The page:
Do you still think that there is more growth that can happen to bring a more cohesive bond with the City and County and how would you plan to kind of continue that momentum of partnership? I think that what we have been able to establish, at least from the city level over the last eight years has laid the framework for the city and the county to work more tightly at an economic development level. So I think we work great now with our utilities because we have to extend the water utilities and wastewater out to Flagler county, the county utility and the city have had to work hand in hand, and that’s something that isn’t really optional because it’s a utility. But I think now that we potentially will have the great elected officials, economic development staff and team and really be able to have some impactful decisions made for the city and county as a whole, especially with our westward expansion. And we have a lot of competition to our north and south in St. John’s county and volusia. It’s a very competitive scene right now as far as relocating businesses.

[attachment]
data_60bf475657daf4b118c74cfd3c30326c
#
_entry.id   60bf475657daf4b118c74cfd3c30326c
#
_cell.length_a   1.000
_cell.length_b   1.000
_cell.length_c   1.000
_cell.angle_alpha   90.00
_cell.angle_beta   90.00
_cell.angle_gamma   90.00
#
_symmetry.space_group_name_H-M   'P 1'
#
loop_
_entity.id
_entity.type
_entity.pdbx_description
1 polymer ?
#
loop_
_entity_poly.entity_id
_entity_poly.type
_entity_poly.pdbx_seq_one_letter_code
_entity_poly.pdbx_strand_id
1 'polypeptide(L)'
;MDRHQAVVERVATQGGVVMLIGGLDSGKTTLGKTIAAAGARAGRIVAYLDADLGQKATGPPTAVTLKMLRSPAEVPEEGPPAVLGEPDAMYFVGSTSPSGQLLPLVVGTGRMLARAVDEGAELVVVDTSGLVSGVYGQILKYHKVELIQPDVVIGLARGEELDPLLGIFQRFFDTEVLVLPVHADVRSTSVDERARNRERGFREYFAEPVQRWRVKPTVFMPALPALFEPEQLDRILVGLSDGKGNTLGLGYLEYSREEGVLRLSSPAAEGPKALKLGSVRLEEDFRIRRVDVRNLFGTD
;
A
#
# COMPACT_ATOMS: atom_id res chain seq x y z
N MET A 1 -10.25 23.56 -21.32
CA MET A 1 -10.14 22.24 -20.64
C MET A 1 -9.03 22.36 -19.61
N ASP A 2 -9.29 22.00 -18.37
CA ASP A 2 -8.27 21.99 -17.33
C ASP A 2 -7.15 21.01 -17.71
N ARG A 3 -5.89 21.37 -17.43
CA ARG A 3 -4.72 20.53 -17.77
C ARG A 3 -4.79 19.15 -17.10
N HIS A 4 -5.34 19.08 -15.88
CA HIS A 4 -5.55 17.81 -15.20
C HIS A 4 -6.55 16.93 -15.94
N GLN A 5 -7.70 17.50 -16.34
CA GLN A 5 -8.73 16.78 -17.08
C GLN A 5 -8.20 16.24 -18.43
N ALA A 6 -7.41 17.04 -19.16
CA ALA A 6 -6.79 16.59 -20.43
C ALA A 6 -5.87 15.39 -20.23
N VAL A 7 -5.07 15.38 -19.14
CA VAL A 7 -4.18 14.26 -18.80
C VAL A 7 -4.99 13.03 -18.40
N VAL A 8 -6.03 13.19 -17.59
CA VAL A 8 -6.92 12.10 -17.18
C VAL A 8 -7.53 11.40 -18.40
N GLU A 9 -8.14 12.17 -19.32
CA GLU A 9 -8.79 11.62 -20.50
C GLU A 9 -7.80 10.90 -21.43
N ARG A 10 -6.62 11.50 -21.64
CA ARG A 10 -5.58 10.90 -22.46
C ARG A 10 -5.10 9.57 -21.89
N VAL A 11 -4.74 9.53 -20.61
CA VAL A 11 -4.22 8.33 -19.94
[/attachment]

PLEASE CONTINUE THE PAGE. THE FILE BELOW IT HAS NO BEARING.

Okay, so you mentioned that you’ve had a lot of points of success in your eight years in office. Can you share with us some of the highlight? Sure. Yeah, so if I just go through, I’ll just rip off a couple of them. I would say, number one, the Palm Harbor Golf Course. So prior to 2016 the Palm Harbor Golf Course was losing a quarter million dollars a year because it was managed by a company called Kemper Sports. That seems like forever ago, but the city was actually thinking about shutting down the golf course, and instead we internalized all management, and it’s now supported by city staff, and it’s now profitable and that’s a tremendous, really the catalyst to a tremendous, environment and community over by Palm Harbor Golf Course. If you go into the C-Section, you can just feel how vibrant the golf course is. It’s a tremendous facility, great public private partnerships, that’s one. Number two, the cell phone wireless master plan. That was something that was a direct champion effort of mine. Believe it or not, cell phone service was worse here in 2016. I know that may seem impossible but cell phone service was immediately eliminated the height restrictions on the towers, which makes a difference because center line for the cell phone tires makes a difference for how they project out the signal, essentially and we still have work to do. Right now, we do have one more cell phone powered per the cell phone wireless master plan should be installed on the Palm Harbor Golf course, but not all city council members are there, there’s only two of us that are willing to vote for this. So there’s still work left to be done. We can improve cell phone service even further if we were able to put a tower up on our golf course and that would also improve cell phone service on the other side of the bridge, which would be an improvement for Flagler County as well. But it’s a matter of public safety and we identified that in 2016, built its cell phone, wires mounted, we got people on board, and thankfully the service has improved, but we still have work to do. After that, I’d say continuous street lighting program.